By Julia Craven
May 23, 2022
Scouring the internet for answers on “how to have an abortion at home” will dredge up answers that read like school-bus gossip: Some, like douching with Coca-Cola or taking a lot of vitamin C, are unlikely to be life-threatening, but they’re also extremely unlikely to end your pregnancy.
Other methods are blatantly unsafe. They include inserting anything into the vagina, which poses a high risk of infection and sepsis; ingesting toxic substances such as turpentine, bleach, and other household chemicals; and any type of physical trauma, such as hitting oneself in the abdomen or throwing oneself down the stairs. “These are all things that people heartbreakingly try to do to end their pregnancies due to lack of access to clinical care, or lack of information or awareness of safer methods,” says Heidi Moseson, a senior research scientist at Ibis Reproductive Health.
What will the future of abortion in America look like?
By Jessica Bruder
APRIL 4, 2022
One bright afternoon in early January, on a beach in Southern California, a young woman spread what looked like a very strange picnic across an orange polka-dot towel: A mason jar. A rubber stopper with two holes. A syringe without a needle. A coil of aquarium tubing and a one-way valve. A plastic speculum. Several individually wrapped sterile cannulas—thin tubes designed to be inserted into the body—which resembled long soda straws. And, finally, a three-dimensional scale model of the female reproductive system.
The two of us were sitting on the sand. The woman, whom I’ll call Ellie, had suggested that we meet at the beach; she had recently recovered from COVID-19, and proposed the open-air setting for my safety. She also didn’t want to risk revealing where she lives—and asked me to withhold her name—because of concerns about harassment or violence from anti-abortion extremists.
The Pandemic Means More People May Be Giving Themselves Abortions
But the abortion pill sites people rely on are in jeopardy.
by Marie Solis
Apr 8 2020
The first time H* needed an abortion, she drove about two hours to the nearest clinic and back, waited 48 hours—the required waiting period for anyone in Tennessee seeking an abortion—then went back and paid more than $700 for the procedure. That’s not counting gas money for eight hours of driving, or the wages she lost when she took time off from her hourly job for the appointment.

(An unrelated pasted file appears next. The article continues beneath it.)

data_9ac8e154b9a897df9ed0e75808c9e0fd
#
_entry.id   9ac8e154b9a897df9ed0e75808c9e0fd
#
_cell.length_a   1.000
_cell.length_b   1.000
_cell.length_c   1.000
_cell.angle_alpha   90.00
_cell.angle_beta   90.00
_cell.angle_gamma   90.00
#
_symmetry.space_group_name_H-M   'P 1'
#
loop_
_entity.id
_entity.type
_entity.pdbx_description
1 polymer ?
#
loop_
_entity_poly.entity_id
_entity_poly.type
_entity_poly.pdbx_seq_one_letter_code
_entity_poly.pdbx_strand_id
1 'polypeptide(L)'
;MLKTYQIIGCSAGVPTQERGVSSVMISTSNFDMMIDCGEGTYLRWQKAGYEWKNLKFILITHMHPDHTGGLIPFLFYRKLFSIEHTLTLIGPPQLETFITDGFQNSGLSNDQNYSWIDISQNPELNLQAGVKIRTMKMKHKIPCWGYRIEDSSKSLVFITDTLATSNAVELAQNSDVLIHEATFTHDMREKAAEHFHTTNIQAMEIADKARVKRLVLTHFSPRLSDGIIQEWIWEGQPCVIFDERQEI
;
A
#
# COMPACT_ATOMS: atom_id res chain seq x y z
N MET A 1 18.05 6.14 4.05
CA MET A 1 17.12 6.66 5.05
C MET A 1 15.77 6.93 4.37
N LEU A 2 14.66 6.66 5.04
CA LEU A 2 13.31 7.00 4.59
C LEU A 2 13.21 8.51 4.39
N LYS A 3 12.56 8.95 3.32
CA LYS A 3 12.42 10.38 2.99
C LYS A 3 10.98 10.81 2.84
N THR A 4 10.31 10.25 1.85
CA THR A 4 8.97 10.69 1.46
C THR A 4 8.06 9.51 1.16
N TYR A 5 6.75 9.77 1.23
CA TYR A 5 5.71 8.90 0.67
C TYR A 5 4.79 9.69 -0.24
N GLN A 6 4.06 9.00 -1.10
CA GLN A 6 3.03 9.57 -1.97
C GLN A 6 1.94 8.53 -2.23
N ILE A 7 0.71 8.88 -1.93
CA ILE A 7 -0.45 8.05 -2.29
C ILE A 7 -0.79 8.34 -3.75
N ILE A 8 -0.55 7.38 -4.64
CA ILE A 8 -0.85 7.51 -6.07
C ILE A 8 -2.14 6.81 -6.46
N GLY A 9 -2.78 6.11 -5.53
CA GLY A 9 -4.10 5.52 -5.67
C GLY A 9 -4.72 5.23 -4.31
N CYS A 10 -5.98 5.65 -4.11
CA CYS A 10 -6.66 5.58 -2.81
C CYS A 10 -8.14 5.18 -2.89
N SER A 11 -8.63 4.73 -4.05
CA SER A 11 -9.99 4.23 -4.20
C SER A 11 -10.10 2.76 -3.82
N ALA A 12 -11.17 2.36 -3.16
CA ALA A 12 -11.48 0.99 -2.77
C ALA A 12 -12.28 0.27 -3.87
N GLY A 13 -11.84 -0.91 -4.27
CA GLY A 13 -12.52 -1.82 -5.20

In March, she learned she was pregnant again, and found herself confronting many of the same barriers to getting an abortion: The clinic was still far away, the procedure was still costly, and she would still have to take off a day or two to account for the waiting period and the drives to and from the clinic.
There’s nothing pro-life about exploiting a pandemic to further a political agenda
It’s already apparent a small minority of zealots will do everything they can to use the coronavirus crisis to eradicate the right to an abortion
Sat 4 Apr 2020
Coronavirus is an unprecedented public health crisis. But, for some Republicans, it’s also a political opportunity: anti-abortion activists are ruthlessly using the pandemic as an excuse to crack down on reproductive rights. Six conservative states – Indiana, Iowa, Mississippi, Ohio, Oklahoma and Texas – have categorized abortions as non-essential, except in very limited cases, effectively banning access to the procedure during the pandemic.
Federal judges have stopped the bans from going into effect in most of these states. However, on Tuesday an appeals court ruled that Texas could reinstate its abortion ban. On the same day women were told that their reproductive rights were considered dispensable, Texas’s Governor Greg Abbott declared that religious services were “essential” and in-person gatherings could continue during the pandemic. This is despite the fact that there have been multiple cases of coronavirus spreading in places of worship, with people dying as a result.
The Radical Future of Self-Managed Abortion Is Already Here
“I remember one woman who arrived and asked, ‘Is this the clinic?’ And we were like, ‘What clinic?’”
By Amy Littlefield and Laura Gottesdiener
March 4, 2020